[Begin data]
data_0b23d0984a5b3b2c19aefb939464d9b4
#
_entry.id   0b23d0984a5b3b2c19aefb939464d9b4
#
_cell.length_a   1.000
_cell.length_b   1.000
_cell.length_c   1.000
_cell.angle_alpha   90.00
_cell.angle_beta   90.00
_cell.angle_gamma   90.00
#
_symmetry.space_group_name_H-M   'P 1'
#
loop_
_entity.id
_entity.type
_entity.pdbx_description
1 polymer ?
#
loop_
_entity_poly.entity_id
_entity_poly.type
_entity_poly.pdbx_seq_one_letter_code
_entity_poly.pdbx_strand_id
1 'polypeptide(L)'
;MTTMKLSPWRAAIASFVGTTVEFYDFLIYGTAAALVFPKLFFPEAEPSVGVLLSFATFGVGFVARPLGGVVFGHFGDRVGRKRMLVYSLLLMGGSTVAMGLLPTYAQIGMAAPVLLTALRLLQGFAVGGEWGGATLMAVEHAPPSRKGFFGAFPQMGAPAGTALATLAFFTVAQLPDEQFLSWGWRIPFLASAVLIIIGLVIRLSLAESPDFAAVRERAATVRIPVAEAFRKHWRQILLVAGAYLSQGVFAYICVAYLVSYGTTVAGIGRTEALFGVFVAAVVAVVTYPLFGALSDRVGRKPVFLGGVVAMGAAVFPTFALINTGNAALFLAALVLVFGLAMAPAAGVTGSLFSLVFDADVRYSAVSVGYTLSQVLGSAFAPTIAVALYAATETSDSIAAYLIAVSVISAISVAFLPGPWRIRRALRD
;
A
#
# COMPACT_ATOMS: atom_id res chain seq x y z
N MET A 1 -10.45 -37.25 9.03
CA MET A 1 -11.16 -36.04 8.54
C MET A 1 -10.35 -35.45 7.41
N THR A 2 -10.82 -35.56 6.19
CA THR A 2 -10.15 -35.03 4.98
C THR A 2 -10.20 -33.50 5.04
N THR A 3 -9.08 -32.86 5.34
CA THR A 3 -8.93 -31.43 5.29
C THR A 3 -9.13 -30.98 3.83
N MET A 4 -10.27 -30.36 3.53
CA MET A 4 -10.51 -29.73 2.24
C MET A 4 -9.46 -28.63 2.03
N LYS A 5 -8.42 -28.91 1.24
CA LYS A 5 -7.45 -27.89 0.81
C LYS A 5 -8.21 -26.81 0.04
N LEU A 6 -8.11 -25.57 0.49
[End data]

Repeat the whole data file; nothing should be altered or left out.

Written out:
data_0b23d0984a5b3b2c19aefb939464d9b4
#
_entry.id   0b23d0984a5b3b2c19aefb939464d9b4
#
_cell.length_a   1.000
_cell.length_b   1.000
_cell.length_c   1.000
_cell.angle_alpha   90.00
_cell.angle_beta   90.00
_cell.angle_gamma   90.00
#
_symmetry.space_group_name_H-M   'P 1'
#
loop_
_entity.id
_entity.type
_entity.pdbx_description
1 polymer ?
#
loop_
_entity_poly.entity_id
_entity_poly.type
_entity_poly.pdbx_seq_one_letter_code
_entity_poly.pdbx_strand_id
1 'polypeptide(L)'
;MTTMKLSPWRAAIASFVGTTVEFYDFLIYGTAAALVFPKLFFPEAEPSVGVLLSFATFGVGFVARPLGGVVFGHFGDRVGRKRMLVYSLLLMGGSTVAMGLLPTYAQIGMAAPVLLTALRLLQGFAVGGEWGGATLMAVEHAPPSRKGFFGAFPQMGAPAGTALATLAFFTVAQLPDEQFLSWGWRIPFLASAVLIIIGLVIRLSLAESPDFAAVRERAATVRIPVAEAFRKHWRQILLVAGAYLSQGVFAYICVAYLVSYGTTVAGIGRTEALFGVFVAAVVAVVTYPLFGALSDRVGRKPVFLGGVVAMGAAVFPTFALINTGNAALFLAALVLVFGLAMAPAAGVTGSLFSLVFDADVRYSAVSVGYTLSQVLGSAFAPTIAVALYAATETSDSIAAYLIAVSVISAISVAFLPGPWRIRRALRD
;
A
#
# COMPACT_ATOMS: atom_id res chain seq x y z
N MET A 1 -10.45 -37.25 9.03
CA MET A 1 -11.16 -36.04 8.54
C MET A 1 -10.35 -35.45 7.41
N THR A 2 -10.82 -35.56 6.19
CA THR A 2 -10.15 -35.03 4.98
C THR A 2 -10.20 -33.50 5.04
N THR A 3 -9.08 -32.86 5.34
CA THR A 3 -8.93 -31.43 5.29
C THR A 3 -9.13 -30.98 3.83
N MET A 4 -10.27 -30.36 3.53
CA MET A 4 -10.51 -29.73 2.24
C MET A 4 -9.46 -28.63 2.03
N LYS A 5 -8.42 -28.91 1.24
CA LYS A 5 -7.45 -27.89 0.81
C LYS A 5 -8.21 -26.81 0.04
N LEU A 6 -8.11 -25.57 0.49